Suppose that you have a term paper due June 20. You have known for months that it will be due that afternoon. Would you begin your research on June 17 and start writing it on June 18? Would any of us wait until the last minute to start work on the paper?

Well, that is what House Democrats are doing with the state budget. They have known to a certainty that the Senate would amend their budget. They have known officially since June 6, that the Senate did in fact amend the budget. They have known for literally years that a Committee of Conference is how the legislature resolves differences between the House version and the Senate version of a bill. Last Wednesday, June 12, the Senate formally agreed to a conference.

House leaders, knowing that there are major differences to resolve, could have scheduled an all day conference last Friday, the 14th. They could have met through the weekend. Instead, they have scheduled an informational meeting for Monday, June 17, and the first work session for June 18. The conferees will have two and a half days to reach an agreement on 800 pages of budget bills, and then a few hours to write their report.

The House leadership and the Governor know that the current state budget ends June 30. Without legislative action the state government will have no authority to spend a dime after June 30. In theory, the state government will shut down July 1 unless the House and Senate agree on a budget.

One wonders if the Democrat leaders of the House are deliberately trying to create a budget crisis. They had the option to schedule twice as much time for conference meetings. (The House controls scheduling of House bills, including the budget bills; the Senate controls scheduling of Senate bills.) Are they scheduling so little time because they plan simply to accede to the Senate’s recommendations? Somehow I doubt it. Do they expect the Senate to quickly give in? Bad idea.

If the House Democrats are not playing a game of chicken, knowing that a deadline is approaching and hoping that the Senate will blink first, then what are they doing?

Perhaps they are planning a government shutdown and they will blame it on Senate Republicans. But why would they think that would work? When two sides cannot agree, which side is at fault? The Senate is proposing a 7% increase in spending. That is hardly a cut. They offer a larger amount than the House proposed for HHS spending. Why would anyone think that the shutdown would be the fault of the Senate more than of the House?

There are only two ways to avoid a government shutdown July 1. The usual is to pass a budget and for the governor to sign it (or at least not veto it). The second is to pass what is called a Continuing Resolution (CR). In essence that is a short-term extension of the current budget. Spending would continue at the current rate for about a month. That gives the two sides time to negotiate a full two-year budget.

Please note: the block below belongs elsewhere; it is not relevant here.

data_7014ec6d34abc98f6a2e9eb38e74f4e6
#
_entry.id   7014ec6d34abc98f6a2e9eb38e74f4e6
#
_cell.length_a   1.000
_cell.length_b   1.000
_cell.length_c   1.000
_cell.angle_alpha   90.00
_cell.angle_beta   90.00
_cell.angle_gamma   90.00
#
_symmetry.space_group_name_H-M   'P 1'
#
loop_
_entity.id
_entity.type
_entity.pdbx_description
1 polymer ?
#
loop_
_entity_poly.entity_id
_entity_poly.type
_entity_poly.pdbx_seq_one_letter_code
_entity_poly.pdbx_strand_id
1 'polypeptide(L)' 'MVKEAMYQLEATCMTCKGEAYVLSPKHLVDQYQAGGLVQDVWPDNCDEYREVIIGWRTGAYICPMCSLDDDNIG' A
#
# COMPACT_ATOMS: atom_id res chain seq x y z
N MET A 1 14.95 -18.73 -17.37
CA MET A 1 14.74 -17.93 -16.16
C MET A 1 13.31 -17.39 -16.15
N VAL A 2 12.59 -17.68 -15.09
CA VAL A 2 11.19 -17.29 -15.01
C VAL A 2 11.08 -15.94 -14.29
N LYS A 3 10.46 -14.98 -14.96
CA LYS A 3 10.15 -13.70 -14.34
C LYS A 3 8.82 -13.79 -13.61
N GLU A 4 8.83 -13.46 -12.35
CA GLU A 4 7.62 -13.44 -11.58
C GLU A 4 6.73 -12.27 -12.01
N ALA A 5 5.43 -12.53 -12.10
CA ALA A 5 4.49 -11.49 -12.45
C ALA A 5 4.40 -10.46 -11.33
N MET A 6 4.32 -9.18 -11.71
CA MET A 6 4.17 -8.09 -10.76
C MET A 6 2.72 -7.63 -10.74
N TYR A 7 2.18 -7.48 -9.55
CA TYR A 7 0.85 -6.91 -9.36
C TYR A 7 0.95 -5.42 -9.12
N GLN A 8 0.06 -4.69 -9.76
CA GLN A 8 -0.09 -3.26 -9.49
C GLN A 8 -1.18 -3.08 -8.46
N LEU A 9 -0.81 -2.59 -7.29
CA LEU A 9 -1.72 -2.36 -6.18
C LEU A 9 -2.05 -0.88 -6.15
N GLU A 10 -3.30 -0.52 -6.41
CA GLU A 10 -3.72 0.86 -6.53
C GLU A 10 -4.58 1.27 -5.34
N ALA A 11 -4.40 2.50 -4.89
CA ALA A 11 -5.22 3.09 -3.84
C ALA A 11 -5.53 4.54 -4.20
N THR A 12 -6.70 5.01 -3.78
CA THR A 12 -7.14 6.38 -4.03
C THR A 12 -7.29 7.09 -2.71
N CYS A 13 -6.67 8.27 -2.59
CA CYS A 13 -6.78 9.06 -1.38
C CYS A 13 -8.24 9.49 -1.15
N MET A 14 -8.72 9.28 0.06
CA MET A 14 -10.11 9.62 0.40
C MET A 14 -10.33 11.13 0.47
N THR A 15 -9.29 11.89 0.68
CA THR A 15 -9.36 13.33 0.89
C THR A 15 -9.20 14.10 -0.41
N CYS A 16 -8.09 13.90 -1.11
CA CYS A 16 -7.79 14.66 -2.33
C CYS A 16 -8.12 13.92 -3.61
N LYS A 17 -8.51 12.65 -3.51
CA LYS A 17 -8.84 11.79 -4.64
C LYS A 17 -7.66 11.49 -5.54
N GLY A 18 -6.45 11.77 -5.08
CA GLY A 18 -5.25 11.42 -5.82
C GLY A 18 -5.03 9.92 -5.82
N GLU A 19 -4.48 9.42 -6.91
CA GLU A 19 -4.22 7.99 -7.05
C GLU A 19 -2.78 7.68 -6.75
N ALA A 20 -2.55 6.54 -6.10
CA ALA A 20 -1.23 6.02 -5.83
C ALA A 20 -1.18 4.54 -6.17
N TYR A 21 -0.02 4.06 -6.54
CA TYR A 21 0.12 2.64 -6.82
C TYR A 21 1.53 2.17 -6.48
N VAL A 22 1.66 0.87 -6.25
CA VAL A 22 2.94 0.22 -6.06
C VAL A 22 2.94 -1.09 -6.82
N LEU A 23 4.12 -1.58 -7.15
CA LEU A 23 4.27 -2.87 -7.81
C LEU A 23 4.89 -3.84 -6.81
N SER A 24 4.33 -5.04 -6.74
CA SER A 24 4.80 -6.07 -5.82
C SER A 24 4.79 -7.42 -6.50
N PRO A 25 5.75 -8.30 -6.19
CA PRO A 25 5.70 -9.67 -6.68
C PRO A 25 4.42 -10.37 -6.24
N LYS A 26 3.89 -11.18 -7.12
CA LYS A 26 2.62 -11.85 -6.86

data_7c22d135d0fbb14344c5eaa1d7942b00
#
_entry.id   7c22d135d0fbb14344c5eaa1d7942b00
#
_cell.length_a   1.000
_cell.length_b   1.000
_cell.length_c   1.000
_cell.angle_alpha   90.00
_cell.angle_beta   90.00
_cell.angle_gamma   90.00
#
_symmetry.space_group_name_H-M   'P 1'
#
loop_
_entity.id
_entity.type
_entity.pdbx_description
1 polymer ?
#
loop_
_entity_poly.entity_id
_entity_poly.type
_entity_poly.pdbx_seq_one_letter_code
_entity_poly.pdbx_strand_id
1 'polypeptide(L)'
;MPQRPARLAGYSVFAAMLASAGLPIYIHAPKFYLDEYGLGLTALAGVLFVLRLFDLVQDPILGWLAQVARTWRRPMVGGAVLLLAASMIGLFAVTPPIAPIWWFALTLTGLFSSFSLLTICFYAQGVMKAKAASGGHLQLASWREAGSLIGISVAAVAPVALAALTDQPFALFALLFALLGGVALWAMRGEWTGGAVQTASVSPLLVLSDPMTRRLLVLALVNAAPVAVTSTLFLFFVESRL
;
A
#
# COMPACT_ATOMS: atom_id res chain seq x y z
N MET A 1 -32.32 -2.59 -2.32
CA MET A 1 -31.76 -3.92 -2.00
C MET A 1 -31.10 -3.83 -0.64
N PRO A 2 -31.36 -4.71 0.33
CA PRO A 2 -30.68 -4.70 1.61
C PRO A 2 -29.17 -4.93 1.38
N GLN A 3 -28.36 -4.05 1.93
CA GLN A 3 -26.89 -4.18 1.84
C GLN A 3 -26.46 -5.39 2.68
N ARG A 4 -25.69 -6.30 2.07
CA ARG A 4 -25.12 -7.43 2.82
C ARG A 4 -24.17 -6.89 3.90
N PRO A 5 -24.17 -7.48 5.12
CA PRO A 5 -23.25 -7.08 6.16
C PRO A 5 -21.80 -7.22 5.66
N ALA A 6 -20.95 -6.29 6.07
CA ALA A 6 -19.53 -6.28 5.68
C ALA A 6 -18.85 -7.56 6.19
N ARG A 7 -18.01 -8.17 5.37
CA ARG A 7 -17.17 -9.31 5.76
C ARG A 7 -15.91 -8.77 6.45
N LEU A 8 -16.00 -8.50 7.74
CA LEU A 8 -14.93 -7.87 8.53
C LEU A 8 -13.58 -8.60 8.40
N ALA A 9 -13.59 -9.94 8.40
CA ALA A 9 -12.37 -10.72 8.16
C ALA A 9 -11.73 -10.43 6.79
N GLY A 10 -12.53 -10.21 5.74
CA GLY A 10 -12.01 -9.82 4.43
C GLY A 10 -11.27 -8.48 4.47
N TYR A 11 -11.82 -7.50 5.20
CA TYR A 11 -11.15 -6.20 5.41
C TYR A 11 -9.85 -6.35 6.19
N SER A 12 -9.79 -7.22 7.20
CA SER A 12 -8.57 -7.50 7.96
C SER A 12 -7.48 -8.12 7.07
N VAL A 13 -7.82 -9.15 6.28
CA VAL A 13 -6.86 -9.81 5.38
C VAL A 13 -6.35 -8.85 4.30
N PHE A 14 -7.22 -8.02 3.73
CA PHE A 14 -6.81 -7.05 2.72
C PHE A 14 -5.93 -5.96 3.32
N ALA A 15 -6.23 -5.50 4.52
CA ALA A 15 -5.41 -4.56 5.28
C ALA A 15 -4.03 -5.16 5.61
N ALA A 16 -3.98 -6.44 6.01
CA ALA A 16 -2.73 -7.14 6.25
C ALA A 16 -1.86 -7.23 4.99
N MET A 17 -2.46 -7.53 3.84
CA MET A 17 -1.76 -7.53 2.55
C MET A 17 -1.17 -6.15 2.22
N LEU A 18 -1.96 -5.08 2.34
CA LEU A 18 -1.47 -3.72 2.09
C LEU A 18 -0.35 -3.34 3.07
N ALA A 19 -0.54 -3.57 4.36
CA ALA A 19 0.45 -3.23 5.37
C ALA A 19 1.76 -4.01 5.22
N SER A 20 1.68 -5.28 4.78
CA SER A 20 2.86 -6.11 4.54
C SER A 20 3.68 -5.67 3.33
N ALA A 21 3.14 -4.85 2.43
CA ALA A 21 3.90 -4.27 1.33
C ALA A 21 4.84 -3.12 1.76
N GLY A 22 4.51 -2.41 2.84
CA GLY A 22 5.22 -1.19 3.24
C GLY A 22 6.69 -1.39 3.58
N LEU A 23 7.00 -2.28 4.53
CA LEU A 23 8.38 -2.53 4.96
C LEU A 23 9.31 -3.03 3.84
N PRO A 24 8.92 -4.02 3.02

The current rate of spending is roughly 10% less than the House and the Governor have proposed. So one would think they would prefer the Senate budget, which would allow about 7% higher spending.

Perhaps the Governor plans to call a Special Session to pass a new budget. A CR would allow the government to operate until a new budget is passed. But why would the the Governor and House expect the Senate to pass a budget significantly higher than what they just passed?

To this short-term budget watcher and to other long-term watchers, the current budget process doesn’t make much sense on the House side. Given the June 20 deadline for the budget conference to file a report, we will know the budget plans in a few days.

*****

In the meantime, the House and Senate are in Conference on 40 bills other than the two budget bills. Some conferences started last week on June 10 and 11 and seven have already reached agreement. Others won’t start until this coming Monday, Tuesday, and even Wednesday. Since all reports are due by Thursday, I expect that the committees not meeting until Wednesday will deal with very small differences that can be resolved quickly.

By Thursday afternoon, we should know the story for all bills. Next Wednesday, June 26, the House will meet to vote on all conference committee reports.

 

Who said this?

“Many European countries are witnessing a rise of [the] dependency mentality when not working is often much more beneficial than working. This type of mentality endangers not only the economy but also the moral basics of the society. It is not a secret that many citizens of less developed countries come to Europe intentionally to live on social welfare.”

Post your guesses in the comments. I won’t answer for a while.

Second question: Is U.S. headed to a similar condition?